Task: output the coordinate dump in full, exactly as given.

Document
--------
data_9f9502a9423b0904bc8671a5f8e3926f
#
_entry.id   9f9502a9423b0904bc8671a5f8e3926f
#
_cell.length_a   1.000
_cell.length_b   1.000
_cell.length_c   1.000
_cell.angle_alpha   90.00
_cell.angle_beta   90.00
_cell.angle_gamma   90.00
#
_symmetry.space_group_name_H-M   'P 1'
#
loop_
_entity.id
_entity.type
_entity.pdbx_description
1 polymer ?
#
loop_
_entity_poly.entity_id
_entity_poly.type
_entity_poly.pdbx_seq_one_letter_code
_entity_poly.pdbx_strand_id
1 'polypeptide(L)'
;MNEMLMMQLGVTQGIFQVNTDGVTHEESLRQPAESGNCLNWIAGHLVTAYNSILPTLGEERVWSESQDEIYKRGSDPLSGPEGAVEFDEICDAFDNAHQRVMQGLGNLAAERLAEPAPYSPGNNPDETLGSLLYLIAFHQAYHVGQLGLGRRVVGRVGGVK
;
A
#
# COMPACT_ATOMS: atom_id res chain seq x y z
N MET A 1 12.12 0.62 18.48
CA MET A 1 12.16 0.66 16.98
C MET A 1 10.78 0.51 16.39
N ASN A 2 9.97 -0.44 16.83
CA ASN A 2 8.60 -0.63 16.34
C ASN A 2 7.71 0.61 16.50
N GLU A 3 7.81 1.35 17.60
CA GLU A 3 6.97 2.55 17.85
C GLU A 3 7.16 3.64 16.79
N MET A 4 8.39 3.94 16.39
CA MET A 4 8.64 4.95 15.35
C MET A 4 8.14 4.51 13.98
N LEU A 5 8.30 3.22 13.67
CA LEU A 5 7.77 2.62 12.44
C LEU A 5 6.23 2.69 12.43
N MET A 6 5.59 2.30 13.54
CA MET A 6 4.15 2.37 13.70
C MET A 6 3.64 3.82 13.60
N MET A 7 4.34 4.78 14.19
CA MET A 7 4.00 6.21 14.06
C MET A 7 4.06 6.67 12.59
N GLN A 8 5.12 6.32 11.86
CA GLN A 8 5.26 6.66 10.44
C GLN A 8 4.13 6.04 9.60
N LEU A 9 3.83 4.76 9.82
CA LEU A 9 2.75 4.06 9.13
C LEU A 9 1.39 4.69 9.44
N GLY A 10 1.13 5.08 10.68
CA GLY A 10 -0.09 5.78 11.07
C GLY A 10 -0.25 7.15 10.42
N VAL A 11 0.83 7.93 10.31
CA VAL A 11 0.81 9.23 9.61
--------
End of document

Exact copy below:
data_9f9502a9423b0904bc8671a5f8e3926f
#
_entry.id   9f9502a9423b0904bc8671a5f8e3926f
#
_cell.length_a   1.000
_cell.length_b   1.000
_cell.length_c   1.000
_cell.angle_alpha   90.00
_cell.angle_beta   90.00
_cell.angle_gamma   90.00
#
_symmetry.space_group_name_H-M   'P 1'
#
loop_
_entity.id
_entity.type
_entity.pdbx_description
1 polymer ?
#
loop_
_entity_poly.entity_id
_entity_poly.type
_entity_poly.pdbx_seq_one_letter_code
_entity_poly.pdbx_strand_id
1 'polypeptide(L)'
;MNEMLMMQLGVTQGIFQVNTDGVTHEESLRQPAESGNCLNWIAGHLVTAYNSILPTLGEERVWSESQDEIYKRGSDPLSGPEGAVEFDEICDAFDNAHQRVMQGLGNLAAERLAEPAPYSPGNNPDETLGSLLYLIAFHQAYHVGQLGLGRRVVGRVGGVK
;
A
#
# COMPACT_ATOMS: atom_id res chain seq x y z
N MET A 1 12.12 0.62 18.48
CA MET A 1 12.16 0.66 16.98
C MET A 1 10.78 0.51 16.39
N ASN A 2 9.97 -0.44 16.83
CA ASN A 2 8.60 -0.63 16.34
C ASN A 2 7.71 0.61 16.50
N GLU A 3 7.81 1.35 17.60
CA GLU A 3 6.97 2.55 17.85
C GLU A 3 7.16 3.64 16.79
N MET A 4 8.39 3.94 16.39
CA MET A 4 8.64 4.95 15.35
C MET A 4 8.14 4.51 13.98
N LEU A 5 8.30 3.22 13.67
CA LEU A 5 7.77 2.62 12.44
C LEU A 5 6.23 2.69 12.43
N MET A 6 5.59 2.30 13.54
CA MET A 6 4.15 2.37 13.70
C MET A 6 3.64 3.82 13.60
N MET A 7 4.34 4.78 14.19
CA MET A 7 4.00 6.21 14.06
C MET A 7 4.06 6.67 12.59
N GLN A 8 5.12 6.32 11.86
CA GLN A 8 5.26 6.66 10.44
C GLN A 8 4.13 6.04 9.60
N LEU A 9 3.83 4.76 9.82
CA LEU A 9 2.75 4.06 9.13
C LEU A 9 1.39 4.69 9.44
N GLY A 10 1.13 5.08 10.68
CA GLY A 10 -0.09 5.78 11.07
C GLY A 10 -0.25 7.15 10.42
N VAL A 11 0.83 7.93 10.31
CA VAL A 11 0.81 9.23 9.61